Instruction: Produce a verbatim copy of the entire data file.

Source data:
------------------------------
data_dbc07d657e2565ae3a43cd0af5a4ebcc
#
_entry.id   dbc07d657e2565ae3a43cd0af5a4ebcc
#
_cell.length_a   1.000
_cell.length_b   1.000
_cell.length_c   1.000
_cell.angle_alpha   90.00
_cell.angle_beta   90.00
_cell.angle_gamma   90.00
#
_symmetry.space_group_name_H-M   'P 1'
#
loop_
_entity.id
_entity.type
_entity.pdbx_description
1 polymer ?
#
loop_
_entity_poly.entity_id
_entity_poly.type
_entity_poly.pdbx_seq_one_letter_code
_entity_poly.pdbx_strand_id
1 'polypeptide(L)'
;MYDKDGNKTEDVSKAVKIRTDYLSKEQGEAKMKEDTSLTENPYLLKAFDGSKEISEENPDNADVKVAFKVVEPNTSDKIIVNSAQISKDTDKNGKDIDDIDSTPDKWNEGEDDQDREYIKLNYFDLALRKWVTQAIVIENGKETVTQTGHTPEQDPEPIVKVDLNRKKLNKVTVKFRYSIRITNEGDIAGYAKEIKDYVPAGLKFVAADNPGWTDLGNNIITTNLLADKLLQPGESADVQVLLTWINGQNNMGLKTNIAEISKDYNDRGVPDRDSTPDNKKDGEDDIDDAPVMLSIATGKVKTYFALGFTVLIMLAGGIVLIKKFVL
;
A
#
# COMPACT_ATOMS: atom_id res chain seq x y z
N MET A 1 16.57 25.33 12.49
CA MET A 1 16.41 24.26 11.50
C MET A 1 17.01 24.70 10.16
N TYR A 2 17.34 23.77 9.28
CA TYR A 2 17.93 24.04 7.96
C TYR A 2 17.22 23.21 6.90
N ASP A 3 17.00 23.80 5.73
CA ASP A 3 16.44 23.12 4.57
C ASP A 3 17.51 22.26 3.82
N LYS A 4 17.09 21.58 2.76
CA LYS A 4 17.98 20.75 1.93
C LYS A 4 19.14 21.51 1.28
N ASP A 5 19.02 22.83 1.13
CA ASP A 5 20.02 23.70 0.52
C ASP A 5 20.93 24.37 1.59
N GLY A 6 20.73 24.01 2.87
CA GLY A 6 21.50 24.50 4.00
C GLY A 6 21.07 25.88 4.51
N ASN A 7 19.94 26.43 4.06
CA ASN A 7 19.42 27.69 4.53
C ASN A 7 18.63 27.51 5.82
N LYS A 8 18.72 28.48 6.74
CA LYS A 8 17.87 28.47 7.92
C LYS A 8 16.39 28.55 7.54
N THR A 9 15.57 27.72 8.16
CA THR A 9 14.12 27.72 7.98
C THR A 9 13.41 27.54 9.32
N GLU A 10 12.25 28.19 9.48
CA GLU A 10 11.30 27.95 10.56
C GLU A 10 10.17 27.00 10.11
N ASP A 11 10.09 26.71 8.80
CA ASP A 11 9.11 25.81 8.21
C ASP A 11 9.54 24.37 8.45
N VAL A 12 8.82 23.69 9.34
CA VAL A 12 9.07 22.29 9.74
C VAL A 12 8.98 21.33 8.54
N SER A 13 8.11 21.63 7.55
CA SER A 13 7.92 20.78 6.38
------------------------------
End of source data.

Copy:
data_dbc07d657e2565ae3a43cd0af5a4ebcc
#
_entry.id   dbc07d657e2565ae3a43cd0af5a4ebcc
#
_cell.length_a   1.000
_cell.length_b   1.000
_cell.length_c   1.000
_cell.angle_alpha   90.00
_cell.angle_beta   90.00
_cell.angle_gamma   90.00
#
_symmetry.space_group_name_H-M   'P 1'
#
loop_
_entity.id
_entity.type
_entity.pdbx_description
1 polymer ?
#
loop_
_entity_poly.entity_id
_entity_poly.type
_entity_poly.pdbx_seq_one_letter_code
_entity_poly.pdbx_strand_id
1 'polypeptide(L)'
;MYDKDGNKTEDVSKAVKIRTDYLSKEQGEAKMKEDTSLTENPYLLKAFDGSKEISEENPDNADVKVAFKVVEPNTSDKIIVNSAQISKDTDKNGKDIDDIDSTPDKWNEGEDDQDREYIKLNYFDLALRKWVTQAIVIENGKETVTQTGHTPEQDPEPIVKVDLNRKKLNKVTVKFRYSIRITNEGDIAGYAKEIKDYVPAGLKFVAADNPGWTDLGNNIITTNLLADKLLQPGESADVQVLLTWINGQNNMGLKTNIAEISKDYNDRGVPDRDSTPDNKKDGEDDIDDAPVMLSIATGKVKTYFALGFTVLIMLAGGIVLIKKFVL
;
A
#
# COMPACT_ATOMS: atom_id res chain seq x y z
N MET A 1 16.57 25.33 12.49
CA MET A 1 16.41 24.26 11.50
C MET A 1 17.01 24.70 10.16
N TYR A 2 17.34 23.77 9.28
CA TYR A 2 17.93 24.04 7.96
C TYR A 2 17.22 23.21 6.90
N ASP A 3 17.00 23.80 5.73
CA ASP A 3 16.44 23.12 4.57
C ASP A 3 17.51 22.26 3.82
N LYS A 4 17.09 21.58 2.76
CA LYS A 4 17.98 20.75 1.93
C LYS A 4 19.14 21.51 1.28
N ASP A 5 19.02 22.83 1.13
CA ASP A 5 20.02 23.70 0.52
C ASP A 5 20.93 24.37 1.59
N GLY A 6 20.73 24.01 2.87
CA GLY A 6 21.50 24.50 4.00
C GLY A 6 21.07 25.88 4.51
N ASN A 7 19.94 26.43 4.06
CA ASN A 7 19.42 27.69 4.53
C ASN A 7 18.63 27.51 5.82
N LYS A 8 18.72 28.48 6.74
CA LYS A 8 17.87 28.47 7.92
C LYS A 8 16.39 28.55 7.54
N THR A 9 15.57 27.72 8.16
CA THR A 9 14.12 27.72 7.98
C THR A 9 13.41 27.54 9.32
N GLU A 10 12.25 28.19 9.48
CA GLU A 10 11.30 27.95 10.56
C GLU A 10 10.17 27.00 10.11
N ASP A 11 10.09 26.71 8.80
CA ASP A 11 9.11 25.81 8.21
C ASP A 11 9.54 24.37 8.45
N VAL A 12 8.82 23.69 9.34
CA VAL A 12 9.07 22.29 9.74
C VAL A 12 8.98 21.33 8.54
N SER A 13 8.11 21.63 7.55
CA SER A 13 7.92 20.78 6.38